An important attribute of China's remarkable record of economic growth has been the creation of an astonishing network of "hard" infrastructure, like roads, power stations, and communication networks. Now, China needs to move toward a new stage of reforms designed to help rebalance its economy. The stakes for global prosperity are high - China is the second largest economy and contributes one-third of the world's growth.
As a crucial part of that transition, China's government should move away from directing and owning resources and instead take on a new role as a facilitator and regulator of private initiative, enterprise, and innovation.
A new IMF book looks at China's rebalancing from this different angle - the shift in emphasis from "hard" physical investment to "soft" infrastructure investment.
What is soft infrastructure? It covers a broad range of fiscal, monetary, financial policies and statistics. And it relates to the governance and financing of state-owned enterprises and local governments. This is a key issue given current concerns about debt buildup in the state enterprise sector, where many companies exist as "zombie" entities. In essence, it is the collection of institutional frameworks that support sustained economic and social progress.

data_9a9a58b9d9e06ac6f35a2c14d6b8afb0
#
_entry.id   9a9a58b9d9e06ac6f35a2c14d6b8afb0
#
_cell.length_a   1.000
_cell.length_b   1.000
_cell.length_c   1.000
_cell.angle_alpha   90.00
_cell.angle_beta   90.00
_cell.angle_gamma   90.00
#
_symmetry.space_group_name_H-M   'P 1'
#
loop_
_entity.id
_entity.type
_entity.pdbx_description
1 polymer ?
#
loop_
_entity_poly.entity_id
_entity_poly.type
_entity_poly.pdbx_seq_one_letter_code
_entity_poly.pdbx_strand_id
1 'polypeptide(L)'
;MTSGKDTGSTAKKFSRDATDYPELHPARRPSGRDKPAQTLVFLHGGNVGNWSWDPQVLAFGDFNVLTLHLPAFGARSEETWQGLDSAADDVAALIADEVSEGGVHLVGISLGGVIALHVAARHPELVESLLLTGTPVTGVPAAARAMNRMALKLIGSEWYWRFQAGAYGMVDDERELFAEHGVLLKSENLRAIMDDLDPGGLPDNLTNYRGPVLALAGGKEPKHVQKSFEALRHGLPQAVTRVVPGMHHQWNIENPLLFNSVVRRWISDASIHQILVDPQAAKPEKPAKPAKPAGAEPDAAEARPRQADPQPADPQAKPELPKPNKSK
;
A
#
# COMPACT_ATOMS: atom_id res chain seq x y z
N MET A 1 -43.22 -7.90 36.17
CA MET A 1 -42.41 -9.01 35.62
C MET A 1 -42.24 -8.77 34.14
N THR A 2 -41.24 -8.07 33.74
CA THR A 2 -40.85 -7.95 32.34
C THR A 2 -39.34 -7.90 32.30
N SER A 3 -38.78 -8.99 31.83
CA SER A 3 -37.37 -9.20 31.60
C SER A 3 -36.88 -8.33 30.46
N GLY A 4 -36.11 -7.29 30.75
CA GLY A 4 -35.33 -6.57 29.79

This infrastructure is built on a foundation of open markets. It includes fiscal policies that make it easier to manage the economy and avoid the build-up of excessive risks. It includes things like a fair tax system, a financial system that helps channel peoples' savings to productive uses, and corporate governance that protects consumers and workers.
Soft infrastructure can help China shift its economy toward consumption, services, and environmentally friendly growth, and manage the challenges of a constantly changing world.
Read an excerpt of Modernizing China: Investing in Soft Infrastructure.